This manifold saves fittings, but more important it saves spaceTechnology for water pumps and gasoline engines has improved in the last 20 years with smaller, more efficient units. The performance from pumps that once weighed 100 pounds can now be had in pumps weighing 31 pounds. Less weight means they are more manageable.

This means there is less stress on the vehicle carrying the sprayer and the operator moving and using it. They are also more reliable, quieter, easier to start and maintain. This translates to more confidence on the fire line.

Great advances have also been made in 12-volt, electric-powered pumps. There are now 3- to 7-gallon-per-minute diaphragm pumps with pressure-controlled shut-off switches that are perfect for carrying on an ATV using a 20- to 60-gallon tank, depending on the vehicle size (Photo 3).

ATV makes for a perfect "fast attack" vehicle

These make the perfect “fast attack” vehicle for use on prescribed fires or mopping up after a prescribed burn. As good as these units are, however, both gas and electric, there are limitations and even good equipment needs to be supported by sound judgment.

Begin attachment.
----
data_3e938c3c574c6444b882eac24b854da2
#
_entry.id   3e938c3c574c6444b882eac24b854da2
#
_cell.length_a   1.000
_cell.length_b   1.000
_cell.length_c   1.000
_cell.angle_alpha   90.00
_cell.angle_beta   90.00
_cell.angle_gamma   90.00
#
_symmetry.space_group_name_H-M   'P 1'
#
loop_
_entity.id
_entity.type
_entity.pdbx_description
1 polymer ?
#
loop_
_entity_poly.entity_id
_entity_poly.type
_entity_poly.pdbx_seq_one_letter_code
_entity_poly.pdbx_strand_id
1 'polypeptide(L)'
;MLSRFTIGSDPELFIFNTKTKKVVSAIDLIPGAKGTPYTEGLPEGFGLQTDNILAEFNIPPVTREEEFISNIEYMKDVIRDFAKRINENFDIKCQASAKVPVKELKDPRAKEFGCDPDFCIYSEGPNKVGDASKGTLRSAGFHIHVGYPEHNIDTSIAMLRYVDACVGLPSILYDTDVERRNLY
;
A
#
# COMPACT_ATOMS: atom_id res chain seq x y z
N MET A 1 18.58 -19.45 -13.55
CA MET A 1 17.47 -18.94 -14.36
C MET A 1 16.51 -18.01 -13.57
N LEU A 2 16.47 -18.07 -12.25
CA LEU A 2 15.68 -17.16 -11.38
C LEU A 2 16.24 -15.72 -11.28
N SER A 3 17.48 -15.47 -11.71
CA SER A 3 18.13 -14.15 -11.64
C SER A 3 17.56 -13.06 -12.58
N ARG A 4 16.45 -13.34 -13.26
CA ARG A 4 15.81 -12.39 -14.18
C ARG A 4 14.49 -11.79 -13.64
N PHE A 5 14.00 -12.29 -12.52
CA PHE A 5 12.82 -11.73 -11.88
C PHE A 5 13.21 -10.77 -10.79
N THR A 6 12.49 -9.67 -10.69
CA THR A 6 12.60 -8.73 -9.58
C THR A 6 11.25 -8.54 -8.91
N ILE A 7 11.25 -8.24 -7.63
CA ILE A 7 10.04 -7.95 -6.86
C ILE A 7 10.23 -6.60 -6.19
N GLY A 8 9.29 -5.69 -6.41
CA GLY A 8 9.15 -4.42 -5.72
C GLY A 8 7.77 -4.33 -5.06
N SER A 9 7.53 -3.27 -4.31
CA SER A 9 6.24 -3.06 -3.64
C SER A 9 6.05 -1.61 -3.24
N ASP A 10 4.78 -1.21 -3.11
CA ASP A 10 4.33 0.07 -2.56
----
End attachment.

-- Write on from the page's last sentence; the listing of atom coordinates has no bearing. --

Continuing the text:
To sum up, if you are building a sprayer, save weight wherever you can. Most poly tanks are self-supporting, so extra-heavy frame construction is not needed. Polypropylene fittings and schedule 80 PVC are very good and much lighter than metal (Photo 4).

Good-quality poly tanks are worth the money

Good-quality poly tanks are worth the money and will last for years, but don’t install a tank that will hold more water than your vehicle will easily carry (water weighs 8.3 pounds per gallon). Metal-framed skids can be made with 14-gauge or 16-gauge tubing. It is also a good idea to include at least one rail, high enough for the operator to use as a grab bar for safety while the vehicle is in motion (Photo 1).

Safety on the farm or ranch is always a concern. Using current technology, some imagination and parts that are readily available, it is possible to provide an extra level of safety for you, your family and those you work with.  end mark

PHOTOS: Photos by Nick Garza.

Nick Garza is a senior research associate with AgriLife Research – Sonora. Email Nick Garza.